Ok, so this isn’t the fist time I featured a Honda City Turbo II here - we had the Regular and Limited versions already here - a bit over a year ago.
But today we are looking at the Tomica Dandy version. This model is in exactly 1/43 scae according to the packaging. That’s a nice change for a Dandy, as they usually are a bit larger or smaller than that - for reasons only known to Tomica.
Back in 1981, Honda introduced this sub-compact mainly for domestic consumption, but also for export in some markets. This “AA” City (also called Jazz in some markets) featured the novel “tallboy” design, making it just comfortable enough for four adults to sit inside despite being only 3.38m (133in) long. The engine was a 1200cc four-banger - so we are not looking at a “kei” car here, but rather a model slot underneath the Civic.
Meanwhile, Hirotoshi Honda, the son of Honda founder Soichiro, had started his Mugen tuning firm and also wanted to make a faster version of the City. The engine had about 65hp - about normal for a small hatch of the time, but certainly nothing to shout about.And so Hirotoshi did what everyone in the 80s did - add a Turbo! The early Turbos could be spotted by a small “power bulge” on the left hand side of the bonnet - and of course by the Turbo decals. Power was up to a respectable 100hp - combined with the light weight, that turned it into a proper pocket rocket. A face lift had also given all City models an asymmetrical grill.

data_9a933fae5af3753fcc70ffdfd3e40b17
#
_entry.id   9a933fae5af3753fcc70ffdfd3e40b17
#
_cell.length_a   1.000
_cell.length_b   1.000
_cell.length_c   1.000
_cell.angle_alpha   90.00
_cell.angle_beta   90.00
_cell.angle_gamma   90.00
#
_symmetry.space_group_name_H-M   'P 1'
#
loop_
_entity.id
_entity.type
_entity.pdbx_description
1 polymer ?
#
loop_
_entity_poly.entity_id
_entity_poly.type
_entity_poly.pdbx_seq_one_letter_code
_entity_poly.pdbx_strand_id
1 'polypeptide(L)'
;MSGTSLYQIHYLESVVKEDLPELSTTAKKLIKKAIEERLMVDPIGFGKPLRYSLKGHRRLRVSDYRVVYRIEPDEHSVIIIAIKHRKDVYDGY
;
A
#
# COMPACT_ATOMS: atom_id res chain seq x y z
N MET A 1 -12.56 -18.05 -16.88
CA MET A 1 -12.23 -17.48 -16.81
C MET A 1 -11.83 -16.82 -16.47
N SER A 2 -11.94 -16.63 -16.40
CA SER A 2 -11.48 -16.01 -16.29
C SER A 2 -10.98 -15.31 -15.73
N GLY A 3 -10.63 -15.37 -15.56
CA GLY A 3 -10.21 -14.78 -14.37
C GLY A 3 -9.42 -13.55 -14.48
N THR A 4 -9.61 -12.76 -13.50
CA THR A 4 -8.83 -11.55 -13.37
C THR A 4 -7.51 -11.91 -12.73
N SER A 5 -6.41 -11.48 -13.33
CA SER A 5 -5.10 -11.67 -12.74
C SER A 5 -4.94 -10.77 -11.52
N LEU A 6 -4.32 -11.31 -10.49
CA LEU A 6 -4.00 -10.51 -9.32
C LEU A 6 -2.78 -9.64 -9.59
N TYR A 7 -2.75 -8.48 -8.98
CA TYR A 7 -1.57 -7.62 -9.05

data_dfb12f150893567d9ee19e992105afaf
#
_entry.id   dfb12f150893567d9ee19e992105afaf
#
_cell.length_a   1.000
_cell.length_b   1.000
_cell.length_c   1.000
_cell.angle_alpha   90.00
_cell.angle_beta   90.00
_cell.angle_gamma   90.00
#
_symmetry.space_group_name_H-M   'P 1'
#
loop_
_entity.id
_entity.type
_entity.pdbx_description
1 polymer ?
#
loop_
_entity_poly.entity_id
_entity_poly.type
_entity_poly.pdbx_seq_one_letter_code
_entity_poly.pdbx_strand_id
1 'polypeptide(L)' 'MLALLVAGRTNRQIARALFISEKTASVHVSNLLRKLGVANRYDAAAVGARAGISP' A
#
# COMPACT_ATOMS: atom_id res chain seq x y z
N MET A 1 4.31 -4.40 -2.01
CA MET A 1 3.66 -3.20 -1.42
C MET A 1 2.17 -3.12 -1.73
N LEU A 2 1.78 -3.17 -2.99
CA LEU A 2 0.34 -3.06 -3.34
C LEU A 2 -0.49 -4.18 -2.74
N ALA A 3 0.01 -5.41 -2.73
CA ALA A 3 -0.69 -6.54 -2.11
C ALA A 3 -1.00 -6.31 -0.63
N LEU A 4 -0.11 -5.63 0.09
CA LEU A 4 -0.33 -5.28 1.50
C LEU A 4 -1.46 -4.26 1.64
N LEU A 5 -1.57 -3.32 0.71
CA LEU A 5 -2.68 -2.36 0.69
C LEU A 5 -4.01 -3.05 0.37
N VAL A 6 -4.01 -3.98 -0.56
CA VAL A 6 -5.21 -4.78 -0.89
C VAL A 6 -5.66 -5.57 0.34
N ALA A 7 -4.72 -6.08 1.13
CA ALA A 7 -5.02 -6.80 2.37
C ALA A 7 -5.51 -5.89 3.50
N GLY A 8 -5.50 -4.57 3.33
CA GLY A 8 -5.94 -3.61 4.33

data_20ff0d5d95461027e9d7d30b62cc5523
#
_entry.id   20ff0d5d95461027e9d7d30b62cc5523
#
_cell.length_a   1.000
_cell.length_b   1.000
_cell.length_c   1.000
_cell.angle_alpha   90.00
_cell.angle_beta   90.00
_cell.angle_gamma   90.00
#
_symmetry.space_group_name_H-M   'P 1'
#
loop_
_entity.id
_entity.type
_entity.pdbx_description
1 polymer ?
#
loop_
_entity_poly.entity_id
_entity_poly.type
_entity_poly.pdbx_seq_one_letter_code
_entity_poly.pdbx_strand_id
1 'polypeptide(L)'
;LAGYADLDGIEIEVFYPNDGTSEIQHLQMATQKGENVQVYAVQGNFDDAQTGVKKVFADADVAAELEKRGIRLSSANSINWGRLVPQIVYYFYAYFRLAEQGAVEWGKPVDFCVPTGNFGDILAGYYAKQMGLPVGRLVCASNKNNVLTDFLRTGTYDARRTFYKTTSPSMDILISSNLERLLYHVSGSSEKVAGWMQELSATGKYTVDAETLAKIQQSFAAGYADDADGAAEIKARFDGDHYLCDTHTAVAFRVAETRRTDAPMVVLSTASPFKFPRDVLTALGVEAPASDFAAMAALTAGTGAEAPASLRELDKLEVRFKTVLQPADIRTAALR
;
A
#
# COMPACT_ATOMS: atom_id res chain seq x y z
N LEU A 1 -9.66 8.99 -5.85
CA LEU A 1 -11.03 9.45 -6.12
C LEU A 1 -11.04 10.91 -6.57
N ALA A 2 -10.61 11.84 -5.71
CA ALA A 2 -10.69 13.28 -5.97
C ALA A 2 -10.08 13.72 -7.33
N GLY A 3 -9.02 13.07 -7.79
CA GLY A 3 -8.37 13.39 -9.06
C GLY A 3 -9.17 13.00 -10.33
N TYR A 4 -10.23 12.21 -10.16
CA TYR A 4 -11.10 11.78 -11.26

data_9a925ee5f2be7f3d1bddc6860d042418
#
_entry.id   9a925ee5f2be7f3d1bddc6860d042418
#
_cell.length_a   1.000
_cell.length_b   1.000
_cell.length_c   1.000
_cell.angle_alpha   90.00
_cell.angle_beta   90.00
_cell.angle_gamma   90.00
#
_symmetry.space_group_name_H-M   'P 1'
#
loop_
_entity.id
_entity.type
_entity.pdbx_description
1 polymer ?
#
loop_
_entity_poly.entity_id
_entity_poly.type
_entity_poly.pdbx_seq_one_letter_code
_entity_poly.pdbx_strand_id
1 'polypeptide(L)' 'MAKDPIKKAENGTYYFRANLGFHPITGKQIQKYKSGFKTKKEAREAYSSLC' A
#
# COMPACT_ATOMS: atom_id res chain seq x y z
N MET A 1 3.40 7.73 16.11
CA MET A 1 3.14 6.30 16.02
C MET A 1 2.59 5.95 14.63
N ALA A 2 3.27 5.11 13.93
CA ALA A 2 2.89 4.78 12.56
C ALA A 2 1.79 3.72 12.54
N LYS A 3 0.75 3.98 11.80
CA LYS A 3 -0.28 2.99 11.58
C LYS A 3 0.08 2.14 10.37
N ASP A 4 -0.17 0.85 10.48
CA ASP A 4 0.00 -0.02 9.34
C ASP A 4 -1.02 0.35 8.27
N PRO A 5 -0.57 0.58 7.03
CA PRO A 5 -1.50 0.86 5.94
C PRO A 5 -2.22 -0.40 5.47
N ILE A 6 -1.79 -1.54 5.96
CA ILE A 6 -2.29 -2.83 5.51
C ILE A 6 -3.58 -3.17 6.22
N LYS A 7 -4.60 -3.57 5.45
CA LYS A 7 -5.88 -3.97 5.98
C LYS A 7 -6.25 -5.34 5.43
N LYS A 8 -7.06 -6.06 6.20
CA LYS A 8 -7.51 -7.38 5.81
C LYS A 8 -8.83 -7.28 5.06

Mugen could not really leave it at that. This was the 80s, so what else do we need? Box flares! Body kit! Colour coded bumpers! An intercooler! And so it happened. In November 1983, the Turbo II came out. The power bulge now covered the full width of the bonnet, the licence plate was moved to the side to enable a larger air intake. And the full 80s body kit was installed, box flares and all. And this is the car that we see here.
And Tomica decided to also include something that was an optional extra - yes, it’s the “Motocompo”!
It’s a a foldable 50cc Scooter designed specially to fit in the back of a small car. In the regular Tomica, it’s moulded as part of the interior. In the Dandy, it’s a separate model, though not really terribly well detailed. But the handle bars do fold!
This little car earned the nickname “Bulldog” in Japan - and its 110hp engine gave the performance to back that up. At least in city traffic, but that’s what it was made for after all. And it’s one of two cars only (that I know of anyway) that have the mirror image “turbo” script on the front. The other being of course the BMW 2002 turbo.
The Dandy model once again comes across as a high quality item, being heavy metal everything, having a great suspension and everything opens and shuts with a satisfying clunk. Probably more so than in the real car. I only recently acquired this one - all the way from France and it still was a relative bargain for a Mint in Box one.
That’s all for today - enjoy the rest of your weekend - and thanks for voting for Australia in the Eurovision Song Contest ;-)